Plan B suggests that we are able and willing to help young people to develop intellectual independence, that currently this is the best that we can do, and that doing this will take us a long way towards a vision of sustainability that at least some of us share. An international generation of intellectually independent global citizens will be well positioned to make different decisions from those made by preceding generations.
If listening to podcasts is not your thing, you can read about Plan B in:
Shephard, K. (2020). Higher education for sustainability: Seeking intellectual independence in Aotearoa New Zealand. Springer, 163p.
- The first 7 podcast episodes analyse Plan A; its successes and its problems
- Episodes 9-11 analyse the possibilities for a Plan B
- Episodes 8 and 12 take stock of each analysis
If you have already targeted Plan B, you could jump directly to Episode 9.
- Sustainability as a process or a destination?
- About Campus sustainability
- University teachers as critic and conscience of society
- Environmental education in New Zealand
- About the roles and responsibilities of higher education in New Zealand
- About global perspectives and competitive individualism
- Taking stock of Education for sustainable development currently managed by New Zealand’s higher education sector and more widely
- What guides our beliefs and actions?
- On deep, critical and independent thinking and why it is so challenging for higher education to teach these things
- Changing our practices: community engagement, empowering students and knowing if we are on the right track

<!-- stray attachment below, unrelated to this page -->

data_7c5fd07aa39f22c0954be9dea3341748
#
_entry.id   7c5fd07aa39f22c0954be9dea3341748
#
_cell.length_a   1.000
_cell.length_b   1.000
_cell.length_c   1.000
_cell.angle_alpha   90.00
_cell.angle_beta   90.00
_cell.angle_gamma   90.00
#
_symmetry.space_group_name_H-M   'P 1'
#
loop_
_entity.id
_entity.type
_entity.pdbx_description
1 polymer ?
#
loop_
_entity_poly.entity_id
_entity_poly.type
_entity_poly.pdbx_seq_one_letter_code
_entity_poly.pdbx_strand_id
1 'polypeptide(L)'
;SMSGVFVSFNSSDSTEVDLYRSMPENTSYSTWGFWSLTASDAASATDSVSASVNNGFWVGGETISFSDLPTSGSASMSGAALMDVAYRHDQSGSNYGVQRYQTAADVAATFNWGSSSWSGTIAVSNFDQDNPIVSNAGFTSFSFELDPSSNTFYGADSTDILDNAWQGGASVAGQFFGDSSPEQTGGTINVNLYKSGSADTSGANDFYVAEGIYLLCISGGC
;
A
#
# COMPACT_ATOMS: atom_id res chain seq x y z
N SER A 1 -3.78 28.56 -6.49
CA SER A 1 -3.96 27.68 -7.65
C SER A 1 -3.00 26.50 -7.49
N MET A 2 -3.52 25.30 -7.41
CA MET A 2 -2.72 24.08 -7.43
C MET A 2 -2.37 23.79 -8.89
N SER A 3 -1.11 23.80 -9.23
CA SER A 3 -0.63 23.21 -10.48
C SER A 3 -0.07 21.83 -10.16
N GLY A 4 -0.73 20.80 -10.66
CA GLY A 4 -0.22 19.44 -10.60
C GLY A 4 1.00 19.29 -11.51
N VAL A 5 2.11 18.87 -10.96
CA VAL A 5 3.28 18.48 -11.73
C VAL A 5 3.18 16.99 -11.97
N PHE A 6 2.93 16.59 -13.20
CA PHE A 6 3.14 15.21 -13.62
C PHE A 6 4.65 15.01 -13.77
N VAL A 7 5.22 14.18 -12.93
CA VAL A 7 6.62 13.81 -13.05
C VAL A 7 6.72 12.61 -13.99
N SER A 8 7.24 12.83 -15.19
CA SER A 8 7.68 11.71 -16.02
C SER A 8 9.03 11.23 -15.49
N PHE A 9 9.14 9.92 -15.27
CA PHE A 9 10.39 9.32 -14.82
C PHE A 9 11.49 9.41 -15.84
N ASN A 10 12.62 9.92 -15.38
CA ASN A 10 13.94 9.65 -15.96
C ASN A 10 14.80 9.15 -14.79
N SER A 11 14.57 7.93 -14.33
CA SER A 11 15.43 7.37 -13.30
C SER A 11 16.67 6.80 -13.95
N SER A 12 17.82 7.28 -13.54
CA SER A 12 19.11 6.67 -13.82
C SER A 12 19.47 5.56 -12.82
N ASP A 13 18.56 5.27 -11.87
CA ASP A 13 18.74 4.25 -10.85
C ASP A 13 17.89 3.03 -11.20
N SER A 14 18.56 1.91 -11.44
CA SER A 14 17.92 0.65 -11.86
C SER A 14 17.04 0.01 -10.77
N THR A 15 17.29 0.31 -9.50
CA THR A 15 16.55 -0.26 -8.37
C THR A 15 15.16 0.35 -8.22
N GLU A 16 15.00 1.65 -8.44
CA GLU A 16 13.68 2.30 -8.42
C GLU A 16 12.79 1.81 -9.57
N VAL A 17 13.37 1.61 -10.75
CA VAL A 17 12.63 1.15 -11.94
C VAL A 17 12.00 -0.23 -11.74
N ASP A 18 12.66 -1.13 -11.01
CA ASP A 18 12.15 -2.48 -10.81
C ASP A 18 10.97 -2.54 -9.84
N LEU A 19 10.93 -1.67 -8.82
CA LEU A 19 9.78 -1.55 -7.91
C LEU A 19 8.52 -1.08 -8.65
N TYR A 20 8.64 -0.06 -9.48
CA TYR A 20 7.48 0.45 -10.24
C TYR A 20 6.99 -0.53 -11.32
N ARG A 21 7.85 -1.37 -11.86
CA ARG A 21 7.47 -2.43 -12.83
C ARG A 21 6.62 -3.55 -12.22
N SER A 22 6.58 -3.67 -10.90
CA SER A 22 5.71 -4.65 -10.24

- Future prospects for Education for sustainable development with a focus on promoting intellectual independence and researching our practices
Some references mentioned in the podcasts
Facione, P. A. (1990). Critical thinking: A statement of expert consensus for purposes of educational assessment and instruction. Retrieved July 26, 2019, from https://www.insightassessment.com/article/expert-consensus-on-critical-thinking.
Leopold, A. (1949). A sand county almanac. Oxford: Oxford University Press.
Scriven, M., & Paul, R. (1987) Cited by the foundation for critical thinking. Defining Critical Thinking. Retrieved February 21, 2019. https://www.criticalthinking.org/pages/defining- critical-thinking/766.
Shephard, K. (2015). Higher education for sustainable development. London, UK: Palgrave Macmillan UK.
Shephard, K. (2016). Discovering tertiary education through others’ eyes and words: Exploring submissions to New Zealand’s review of its tertiary education sector. Journal of Higher Education Policy and Management. doi.org/10.1080/1360080X.2016.1254430.
Shephard, K., Bourk, M., Mirosa, M., & Dulgar, P. (2016). What global perspective does our university foster in our students? Environmental Education Research. doi.org/10.1080/ 13504622.2015.1126806
Shephard, K., & Egan, T. (2018). Higher education for professional and civic values: A critical review and analysis. Sustainability, 10(12), 4442. doi.org/10.3390/su10124442.
Acknowledgement: I emphasise that any points of view expressed in these podcasts are my own, and not necessarily those of my employer, the University of Otago, or of the many wonderful academic colleagues with whom I have researched over the years. To my colleagues, I acknowledge the vital contribution that you have all made to the ways that I currently understand the international mission of education for sustainability. Researching with you all has been a great privilege. The University of Otago is the oldest in New Zealand, and certainly a privilege to work in. This institution has afforded me the opportunity to undertake the research that has led to this book and podcasts, the academic freedom to ensure that my work will contribute to the international public debate on higher education for sustainability and the expectation that I will make my findings and viewpoints known widely. I express here deep gratitude to the University of Otago for its support and encouragement.